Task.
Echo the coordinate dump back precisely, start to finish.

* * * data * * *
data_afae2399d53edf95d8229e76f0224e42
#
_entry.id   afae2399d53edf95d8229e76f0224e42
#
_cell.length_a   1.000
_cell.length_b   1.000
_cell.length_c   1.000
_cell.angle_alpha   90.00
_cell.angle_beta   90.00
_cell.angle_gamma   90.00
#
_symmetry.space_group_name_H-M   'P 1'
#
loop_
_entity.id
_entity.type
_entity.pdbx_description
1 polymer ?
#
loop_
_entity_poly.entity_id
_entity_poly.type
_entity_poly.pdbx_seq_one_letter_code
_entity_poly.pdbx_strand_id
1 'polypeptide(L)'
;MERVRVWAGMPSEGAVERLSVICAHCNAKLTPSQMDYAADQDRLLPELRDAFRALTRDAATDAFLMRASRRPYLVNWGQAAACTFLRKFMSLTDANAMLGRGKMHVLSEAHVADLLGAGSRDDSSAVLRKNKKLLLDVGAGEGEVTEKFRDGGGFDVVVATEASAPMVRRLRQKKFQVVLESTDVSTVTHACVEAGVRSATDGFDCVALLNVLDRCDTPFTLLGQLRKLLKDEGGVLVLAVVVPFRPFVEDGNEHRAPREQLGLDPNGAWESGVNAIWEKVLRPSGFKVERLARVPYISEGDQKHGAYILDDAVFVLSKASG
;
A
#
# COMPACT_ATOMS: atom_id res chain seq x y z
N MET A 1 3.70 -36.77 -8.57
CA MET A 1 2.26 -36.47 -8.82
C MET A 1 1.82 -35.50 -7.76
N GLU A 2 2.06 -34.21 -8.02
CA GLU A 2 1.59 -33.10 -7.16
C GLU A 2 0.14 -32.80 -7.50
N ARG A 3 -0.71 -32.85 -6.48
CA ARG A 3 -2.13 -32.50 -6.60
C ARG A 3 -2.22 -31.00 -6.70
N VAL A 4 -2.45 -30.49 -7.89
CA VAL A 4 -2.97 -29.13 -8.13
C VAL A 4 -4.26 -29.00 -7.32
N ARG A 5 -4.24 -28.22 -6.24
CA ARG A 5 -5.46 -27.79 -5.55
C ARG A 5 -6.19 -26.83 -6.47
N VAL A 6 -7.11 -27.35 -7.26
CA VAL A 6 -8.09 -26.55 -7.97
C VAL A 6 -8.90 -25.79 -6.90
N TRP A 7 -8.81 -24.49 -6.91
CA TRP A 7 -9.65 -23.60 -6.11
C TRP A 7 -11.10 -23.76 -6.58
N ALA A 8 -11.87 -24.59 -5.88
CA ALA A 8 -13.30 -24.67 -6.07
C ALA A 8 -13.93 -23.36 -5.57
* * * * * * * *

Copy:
data_afae2399d53edf95d8229e76f0224e42
#
_entry.id   afae2399d53edf95d8229e76f0224e42
#
_cell.length_a   1.000
_cell.length_b   1.000
_cell.length_c   1.000
_cell.angle_alpha   90.00
_cell.angle_beta   90.00
_cell.angle_gamma   90.00
#
_symmetry.space_group_name_H-M   'P 1'
#
loop_
_entity.id
_entity.type
_entity.pdbx_description
1 polymer ?
#
loop_
_entity_poly.entity_id
_entity_poly.type
_entity_poly.pdbx_seq_one_letter_code
_entity_poly.pdbx_strand_id
1 'polypeptide(L)'
;MERVRVWAGMPSEGAVERLSVICAHCNAKLTPSQMDYAADQDRLLPELRDAFRALTRDAATDAFLMRASRRPYLVNWGQAAACTFLRKFMSLTDANAMLGRGKMHVLSEAHVADLLGAGSRDDSSAVLRKNKKLLLDVGAGEGEVTEKFRDGGGFDVVVATEASAPMVRRLRQKKFQVVLESTDVSTVTHACVEAGVRSATDGFDCVALLNVLDRCDTPFTLLGQLRKLLKDEGGVLVLAVVVPFRPFVEDGNEHRAPREQLGLDPNGAWESGVNAIWEKVLRPSGFKVERLARVPYISEGDQKHGAYILDDAVFVLSKASG
;
A
#
# COMPACT_ATOMS: atom_id res chain seq x y z
N MET A 1 3.70 -36.77 -8.57
CA MET A 1 2.26 -36.47 -8.82
C MET A 1 1.82 -35.50 -7.76
N GLU A 2 2.06 -34.21 -8.02
CA GLU A 2 1.59 -33.10 -7.16
C GLU A 2 0.14 -32.80 -7.50
N ARG A 3 -0.71 -32.85 -6.48
CA ARG A 3 -2.13 -32.50 -6.60
C ARG A 3 -2.22 -31.00 -6.70
N VAL A 4 -2.45 -30.49 -7.89
CA VAL A 4 -2.97 -29.13 -8.13
C VAL A 4 -4.26 -29.00 -7.32
N ARG A 5 -4.24 -28.22 -6.24
CA ARG A 5 -5.46 -27.79 -5.55
C ARG A 5 -6.19 -26.83 -6.47
N VAL A 6 -7.11 -27.35 -7.26
CA VAL A 6 -8.09 -26.55 -7.97
C VAL A 6 -8.90 -25.79 -6.90
N TRP A 7 -8.81 -24.49 -6.91
CA TRP A 7 -9.65 -23.60 -6.11
C TRP A 7 -11.10 -23.76 -6.58
N ALA A 8 -11.87 -24.59 -5.88
CA ALA A 8 -13.30 -24.67 -6.07
C ALA A 8 -13.93 -23.36 -5.57